BISMARCK — North Dakota has struggled to attract and retain oil field workers during the economic recovery from the coronavirus pandemic, even as states in other parts of the country have watched their oil production rebound amid recent climbing prices.
Over the last few months, North Dakota has limped back from a pandemic low of just one frack crew operating in the state to eight this summer. But at the current cushy price levels, North Dakota would typically expect to house 20 to 25 frack crews, the state's top industry regulator told reporters Tuesday, July 20.
Though the numbers reflect "serious problems" for the fracking side of the oil business, North Dakota Oil and Gas Director Lynn Helms said the labor shortage is hindering all sectors of the state's core industry.
"They are trying with all their might to hire," Helms said of companies in the western North Dakota oil fields. "But they are not finding employees that want to come back into the industry and come back to North Dakota to work on the frack crews."
The pandemic tanked global oil prices in early 2020, driving many of North Dakota's transient oil field workers out of the state.
While North Dakota's rebound stagnated since last fall, other oil and gas states like Texas and New Mexico experienced stronger recoveries and an influx of workers. Texas has long been the biggest oil-producing state, while New Mexico has threatened North Dakota's status at number two in recent months.
North Dakota produced about 1.13 million barrels a day of oil in May, the latest production figures available, almost equivalent to output in the month before. New Mexico, meanwhile, has inched closer to North Dakota's production levels and has more than three times as much drilling activity in progress, Helms said.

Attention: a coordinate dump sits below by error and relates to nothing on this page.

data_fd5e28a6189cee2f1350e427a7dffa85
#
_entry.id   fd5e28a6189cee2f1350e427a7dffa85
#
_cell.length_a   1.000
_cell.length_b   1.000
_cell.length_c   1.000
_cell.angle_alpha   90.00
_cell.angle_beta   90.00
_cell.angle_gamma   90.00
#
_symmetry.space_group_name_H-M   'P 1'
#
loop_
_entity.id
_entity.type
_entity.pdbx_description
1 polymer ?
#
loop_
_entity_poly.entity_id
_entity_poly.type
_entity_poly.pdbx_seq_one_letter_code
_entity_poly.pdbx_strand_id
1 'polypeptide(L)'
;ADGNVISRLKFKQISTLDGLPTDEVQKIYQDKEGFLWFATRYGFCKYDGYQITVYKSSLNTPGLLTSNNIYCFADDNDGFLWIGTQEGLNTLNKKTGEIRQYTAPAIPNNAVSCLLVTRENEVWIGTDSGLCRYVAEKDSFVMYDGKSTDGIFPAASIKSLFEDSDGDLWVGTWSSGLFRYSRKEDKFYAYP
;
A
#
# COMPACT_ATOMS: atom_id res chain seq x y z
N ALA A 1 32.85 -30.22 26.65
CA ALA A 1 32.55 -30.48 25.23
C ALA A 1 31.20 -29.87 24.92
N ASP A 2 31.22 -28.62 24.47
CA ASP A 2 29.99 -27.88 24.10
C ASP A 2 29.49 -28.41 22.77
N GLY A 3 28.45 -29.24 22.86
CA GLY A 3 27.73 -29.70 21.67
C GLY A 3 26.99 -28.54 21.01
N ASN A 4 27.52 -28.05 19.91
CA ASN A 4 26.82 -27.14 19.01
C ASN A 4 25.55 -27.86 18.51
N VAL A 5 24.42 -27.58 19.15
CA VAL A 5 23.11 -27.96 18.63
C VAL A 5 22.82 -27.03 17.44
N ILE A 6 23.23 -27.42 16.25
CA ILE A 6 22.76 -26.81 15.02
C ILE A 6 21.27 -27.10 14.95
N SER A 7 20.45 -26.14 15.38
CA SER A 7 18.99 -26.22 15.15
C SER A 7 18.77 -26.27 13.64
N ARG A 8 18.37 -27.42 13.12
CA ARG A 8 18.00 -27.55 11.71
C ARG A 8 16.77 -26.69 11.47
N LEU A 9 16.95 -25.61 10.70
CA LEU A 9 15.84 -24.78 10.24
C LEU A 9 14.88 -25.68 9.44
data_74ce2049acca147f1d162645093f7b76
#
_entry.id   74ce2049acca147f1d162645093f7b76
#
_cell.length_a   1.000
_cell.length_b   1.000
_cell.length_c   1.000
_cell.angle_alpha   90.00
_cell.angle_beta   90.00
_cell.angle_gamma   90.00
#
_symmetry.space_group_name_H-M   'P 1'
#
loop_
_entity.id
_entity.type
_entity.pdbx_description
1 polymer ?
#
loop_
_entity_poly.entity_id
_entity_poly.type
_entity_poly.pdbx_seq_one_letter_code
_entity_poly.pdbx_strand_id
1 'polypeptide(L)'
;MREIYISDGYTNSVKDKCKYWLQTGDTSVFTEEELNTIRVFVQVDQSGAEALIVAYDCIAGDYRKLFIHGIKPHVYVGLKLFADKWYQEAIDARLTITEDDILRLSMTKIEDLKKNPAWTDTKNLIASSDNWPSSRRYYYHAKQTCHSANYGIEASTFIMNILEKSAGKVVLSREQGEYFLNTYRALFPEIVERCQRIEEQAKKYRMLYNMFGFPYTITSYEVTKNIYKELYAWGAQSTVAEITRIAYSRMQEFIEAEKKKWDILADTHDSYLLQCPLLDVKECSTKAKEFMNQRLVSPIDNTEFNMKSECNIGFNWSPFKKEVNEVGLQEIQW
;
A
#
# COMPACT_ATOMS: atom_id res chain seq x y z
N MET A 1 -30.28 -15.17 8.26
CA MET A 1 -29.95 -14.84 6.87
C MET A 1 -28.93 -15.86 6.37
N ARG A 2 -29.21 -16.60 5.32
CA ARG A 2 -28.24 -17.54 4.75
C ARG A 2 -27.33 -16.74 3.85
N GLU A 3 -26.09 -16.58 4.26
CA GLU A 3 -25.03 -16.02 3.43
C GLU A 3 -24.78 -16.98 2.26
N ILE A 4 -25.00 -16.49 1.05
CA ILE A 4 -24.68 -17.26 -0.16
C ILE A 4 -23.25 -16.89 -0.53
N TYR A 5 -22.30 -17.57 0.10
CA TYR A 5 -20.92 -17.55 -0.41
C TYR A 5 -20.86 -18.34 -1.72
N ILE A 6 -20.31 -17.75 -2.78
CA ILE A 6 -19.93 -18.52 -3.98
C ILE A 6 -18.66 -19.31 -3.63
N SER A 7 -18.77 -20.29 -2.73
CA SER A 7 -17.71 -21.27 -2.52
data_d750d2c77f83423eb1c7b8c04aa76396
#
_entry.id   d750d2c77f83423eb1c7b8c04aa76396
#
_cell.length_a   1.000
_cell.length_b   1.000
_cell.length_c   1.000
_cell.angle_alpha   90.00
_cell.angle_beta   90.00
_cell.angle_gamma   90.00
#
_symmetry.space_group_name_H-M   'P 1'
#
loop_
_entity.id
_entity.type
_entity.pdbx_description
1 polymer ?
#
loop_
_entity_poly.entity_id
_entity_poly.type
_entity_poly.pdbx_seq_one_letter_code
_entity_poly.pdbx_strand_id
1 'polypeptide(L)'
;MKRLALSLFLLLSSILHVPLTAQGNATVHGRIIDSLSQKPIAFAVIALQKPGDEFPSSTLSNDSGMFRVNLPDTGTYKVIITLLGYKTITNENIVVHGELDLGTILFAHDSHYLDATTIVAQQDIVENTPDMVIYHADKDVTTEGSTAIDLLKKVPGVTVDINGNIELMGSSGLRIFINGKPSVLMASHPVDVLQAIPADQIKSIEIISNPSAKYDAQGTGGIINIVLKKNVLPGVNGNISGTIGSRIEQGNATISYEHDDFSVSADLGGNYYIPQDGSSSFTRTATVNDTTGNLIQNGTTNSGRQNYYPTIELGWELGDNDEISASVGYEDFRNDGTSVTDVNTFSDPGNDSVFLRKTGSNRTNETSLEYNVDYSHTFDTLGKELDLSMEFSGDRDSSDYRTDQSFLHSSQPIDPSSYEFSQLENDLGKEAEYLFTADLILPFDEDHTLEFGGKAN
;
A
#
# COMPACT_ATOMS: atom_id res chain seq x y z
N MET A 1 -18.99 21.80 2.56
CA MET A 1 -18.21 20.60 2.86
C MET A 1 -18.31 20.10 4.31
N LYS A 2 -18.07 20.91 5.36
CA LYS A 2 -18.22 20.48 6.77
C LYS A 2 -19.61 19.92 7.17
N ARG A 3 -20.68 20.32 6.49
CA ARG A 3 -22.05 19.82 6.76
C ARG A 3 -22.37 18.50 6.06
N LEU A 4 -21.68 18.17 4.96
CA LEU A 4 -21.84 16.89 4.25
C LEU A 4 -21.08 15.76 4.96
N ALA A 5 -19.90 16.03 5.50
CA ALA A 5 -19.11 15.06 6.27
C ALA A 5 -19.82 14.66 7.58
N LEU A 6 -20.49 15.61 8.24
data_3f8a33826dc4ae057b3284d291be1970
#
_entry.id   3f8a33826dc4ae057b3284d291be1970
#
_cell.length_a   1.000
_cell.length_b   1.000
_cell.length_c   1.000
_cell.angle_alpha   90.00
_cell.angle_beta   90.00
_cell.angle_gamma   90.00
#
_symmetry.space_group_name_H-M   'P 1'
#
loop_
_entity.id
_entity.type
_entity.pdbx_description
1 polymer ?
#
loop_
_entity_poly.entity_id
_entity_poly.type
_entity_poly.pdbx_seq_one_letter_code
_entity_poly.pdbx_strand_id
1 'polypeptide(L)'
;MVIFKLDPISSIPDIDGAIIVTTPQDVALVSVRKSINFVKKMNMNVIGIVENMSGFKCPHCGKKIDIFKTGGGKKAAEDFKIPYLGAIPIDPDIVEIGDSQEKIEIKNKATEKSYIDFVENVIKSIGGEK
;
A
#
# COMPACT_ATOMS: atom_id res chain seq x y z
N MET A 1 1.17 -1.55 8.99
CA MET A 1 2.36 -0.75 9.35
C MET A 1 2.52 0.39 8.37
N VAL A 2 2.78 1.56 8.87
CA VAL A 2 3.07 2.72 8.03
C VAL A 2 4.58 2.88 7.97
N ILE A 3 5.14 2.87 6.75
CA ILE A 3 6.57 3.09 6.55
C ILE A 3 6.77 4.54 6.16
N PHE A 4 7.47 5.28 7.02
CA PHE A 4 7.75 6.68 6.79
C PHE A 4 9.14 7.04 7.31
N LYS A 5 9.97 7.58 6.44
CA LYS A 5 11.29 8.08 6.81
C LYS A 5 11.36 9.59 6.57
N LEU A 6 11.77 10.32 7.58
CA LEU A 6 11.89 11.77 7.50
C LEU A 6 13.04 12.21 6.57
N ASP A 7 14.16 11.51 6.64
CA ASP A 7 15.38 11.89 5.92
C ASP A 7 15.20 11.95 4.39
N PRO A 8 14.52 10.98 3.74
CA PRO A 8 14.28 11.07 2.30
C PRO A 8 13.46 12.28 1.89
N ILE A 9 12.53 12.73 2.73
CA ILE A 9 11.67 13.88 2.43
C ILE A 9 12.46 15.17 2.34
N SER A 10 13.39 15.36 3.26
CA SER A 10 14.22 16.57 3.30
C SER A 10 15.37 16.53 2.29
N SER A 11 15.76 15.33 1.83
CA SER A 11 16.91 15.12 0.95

Staying ahead of the southwestern rival "is going to be a severe challenge" at current drilling and fracking rates, he added.
Hydraulic fracturing, or fracking, is the process of injecting a mixture of water, sand and chemicals into newly drilled oil wells to stimulate production. The number of drilling rigs and frack crews serve as indicators of new production.
Helms said the stall in North Dakota's oil output came as a surprise since winter conditions had subsided by May, and oil prices have been on a consistent climb this year.
Reports to the Oil and Gas Division from oil field companies indicated many of the frack crews that left North Dakota headed for Texas, where the winters aren't as severe and the work is less seasonal, Helms said.
The worker shortage in the North Dakota Oil Patch comes as labor markets have tightened all over the country, especially in service sectors like the restaurant industry, hospitality and ride-sharing.
Helms pointed to an adverse political climate for oil under President Joe Biden's administration, as well as the federal unemployment benefits recently pumped into the economy, as hindrances to attracting workers. North Dakota's oil industry has historically taken off while other parts of the country were in recession, Helms added.
"I'm not sure what it's going to take. Obviously, it's going to take some incentives," said Helms, who added companies will likely have to offer higher wages and housing incentives if North Dakota is going to increase the number of frack crews by the two or three times necessary to get back on track with growth projections.
While oil production mostly plateaued in North Dakota in recent months, natural gas output grew slightly. North Dakota has limited infrastructure in place to capture natural gas, meaning disproportionate increases in gas production can result in more flaring that contributes to climate change.
North Dakota requires the oil industry to capture 91% of its gas, a benchmark it met narrowly in the latest production report.
Readers can reach reporter Adam Willis, a Report for America corps member, at email@example.com.